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Economic uncertainty gives business owners pause


Small business owners across the country are expressing concern over the current and future economic climate in the U.S.

According to the most recent Small Business Economic Trends Survey from the National Federation of Independent Business (NFIB), small business owners are not optimistic about the U.S. economic environment.

The latest NFIB Optimism Index for business owners is decreased 0.1 points to 90.7 in October 2023, marking the 22nd month below the nation’s 50-year average.

“This month marks the 50th anniversary of NFIB’s small business economic survey,” said NFIB Chief Economist Bill Dunkelberg in a statement. “The October data shows that small businesses are still recovering, and owners are not optimistic about better business conditions. Small business owners are not growing their inventories as labor and energy costs are not falling, making it a gloomy outlook for the remainder of the year.”

While state specific data is not available, Mississippi Director Dawn McVea said that business owners are continuing to struggle with uncertainty as to where the economy is headed.

“Small business owners need predictability, and unfortunately there’s still a lot of uncertainty out there. Inflation is still driving up the cost of doing business, and finding and keeping good workers remains a challenge,” said McVea.

The most recent NFIB report indicated that business owners’ most important issue was continuing high inflation. Those who are expecting better business conditions in the next six months have not changed at 43%, seasonally adjusted.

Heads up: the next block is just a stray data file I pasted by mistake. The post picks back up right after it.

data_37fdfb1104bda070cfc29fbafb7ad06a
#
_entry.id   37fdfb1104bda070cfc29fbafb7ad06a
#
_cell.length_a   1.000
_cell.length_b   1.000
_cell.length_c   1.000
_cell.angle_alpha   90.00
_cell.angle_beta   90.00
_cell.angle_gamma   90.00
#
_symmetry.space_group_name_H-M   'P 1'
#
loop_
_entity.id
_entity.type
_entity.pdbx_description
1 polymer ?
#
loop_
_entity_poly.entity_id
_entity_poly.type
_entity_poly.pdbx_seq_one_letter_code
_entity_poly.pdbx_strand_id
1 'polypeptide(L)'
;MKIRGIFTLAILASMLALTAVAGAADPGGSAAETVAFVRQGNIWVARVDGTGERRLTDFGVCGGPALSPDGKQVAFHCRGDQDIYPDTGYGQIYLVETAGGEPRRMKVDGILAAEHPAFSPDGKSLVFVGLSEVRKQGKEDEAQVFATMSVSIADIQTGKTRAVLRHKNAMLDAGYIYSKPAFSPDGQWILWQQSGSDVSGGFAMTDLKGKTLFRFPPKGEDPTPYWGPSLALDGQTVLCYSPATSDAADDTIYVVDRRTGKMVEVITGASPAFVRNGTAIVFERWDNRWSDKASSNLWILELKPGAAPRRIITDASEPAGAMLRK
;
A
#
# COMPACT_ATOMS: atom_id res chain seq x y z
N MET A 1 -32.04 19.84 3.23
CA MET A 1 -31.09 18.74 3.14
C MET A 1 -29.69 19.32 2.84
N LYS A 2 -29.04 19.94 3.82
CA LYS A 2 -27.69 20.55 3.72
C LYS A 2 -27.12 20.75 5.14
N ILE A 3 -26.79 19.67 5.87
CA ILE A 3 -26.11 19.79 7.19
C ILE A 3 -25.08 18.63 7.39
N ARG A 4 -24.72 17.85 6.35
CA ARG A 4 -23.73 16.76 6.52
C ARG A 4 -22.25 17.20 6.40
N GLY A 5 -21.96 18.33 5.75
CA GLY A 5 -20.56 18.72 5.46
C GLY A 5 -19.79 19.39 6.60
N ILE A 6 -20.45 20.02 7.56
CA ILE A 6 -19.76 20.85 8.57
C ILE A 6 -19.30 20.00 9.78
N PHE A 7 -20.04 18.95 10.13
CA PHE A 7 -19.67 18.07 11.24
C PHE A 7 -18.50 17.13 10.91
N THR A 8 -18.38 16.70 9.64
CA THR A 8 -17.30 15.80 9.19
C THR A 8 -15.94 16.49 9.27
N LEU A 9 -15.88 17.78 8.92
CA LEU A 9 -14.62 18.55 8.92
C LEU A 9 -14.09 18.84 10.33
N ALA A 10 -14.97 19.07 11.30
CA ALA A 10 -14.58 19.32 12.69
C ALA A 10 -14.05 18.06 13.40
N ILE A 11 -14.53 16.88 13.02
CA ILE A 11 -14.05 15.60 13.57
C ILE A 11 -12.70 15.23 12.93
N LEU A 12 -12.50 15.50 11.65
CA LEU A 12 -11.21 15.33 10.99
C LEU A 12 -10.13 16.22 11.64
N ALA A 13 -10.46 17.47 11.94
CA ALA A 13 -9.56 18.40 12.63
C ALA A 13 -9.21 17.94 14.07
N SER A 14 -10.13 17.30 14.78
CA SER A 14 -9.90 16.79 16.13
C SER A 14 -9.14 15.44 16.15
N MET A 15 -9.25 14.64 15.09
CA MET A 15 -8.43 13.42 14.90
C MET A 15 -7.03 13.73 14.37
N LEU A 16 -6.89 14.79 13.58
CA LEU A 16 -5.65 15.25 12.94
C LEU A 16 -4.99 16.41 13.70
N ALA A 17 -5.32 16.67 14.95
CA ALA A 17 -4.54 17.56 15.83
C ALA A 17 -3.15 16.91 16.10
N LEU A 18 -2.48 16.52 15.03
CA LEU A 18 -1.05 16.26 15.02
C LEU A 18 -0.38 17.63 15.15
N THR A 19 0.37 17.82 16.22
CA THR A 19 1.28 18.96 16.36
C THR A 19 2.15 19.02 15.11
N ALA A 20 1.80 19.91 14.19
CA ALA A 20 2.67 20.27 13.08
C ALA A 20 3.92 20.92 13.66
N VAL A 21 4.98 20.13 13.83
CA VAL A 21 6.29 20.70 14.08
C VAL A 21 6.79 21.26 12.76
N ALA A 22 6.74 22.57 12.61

Sales are also down 9 points from September – the lowest since July 2020.

A number of businesses are still reporting hiring issues, saying they had job openings that were hard to fill, an issue that has been a consistent concern with openings remaining historically high, according to the NFIB.

“The net percent of owners who expect real sales to be higher increased three points from September to a net negative 10%. As reported in NFIB’s monthly jobs report, a seasonally adjusted net 17% of owners plan to create new jobs in the next three months,” the report noted. “Overall, 61% of owners reported hiring or trying to hire in October. Of those hiring or trying to hire, 90% of owners reported few or no qualified applicants for the positions they were trying to fill.”

Business creation has steadily increased from a December count of 1,306 in 2019 to 2,093 through 2022. Business creation dropped slightly in the first quarter of 2023 to 1,707, a number still on par with previous years’ growth.

Throughout the pandemic years, job business creation increased as well as exponential job opportunities going from 5,700 new jobs in 2019 to 8,500 jobs in 2022. Through the first quarter of 2023, 7,078 jobs were created putting this year on track to exceed the previous reports.

With the surplus in employment opportunities, it exacerbates business owners’ concerns over a lack of qualified workforce in the state.

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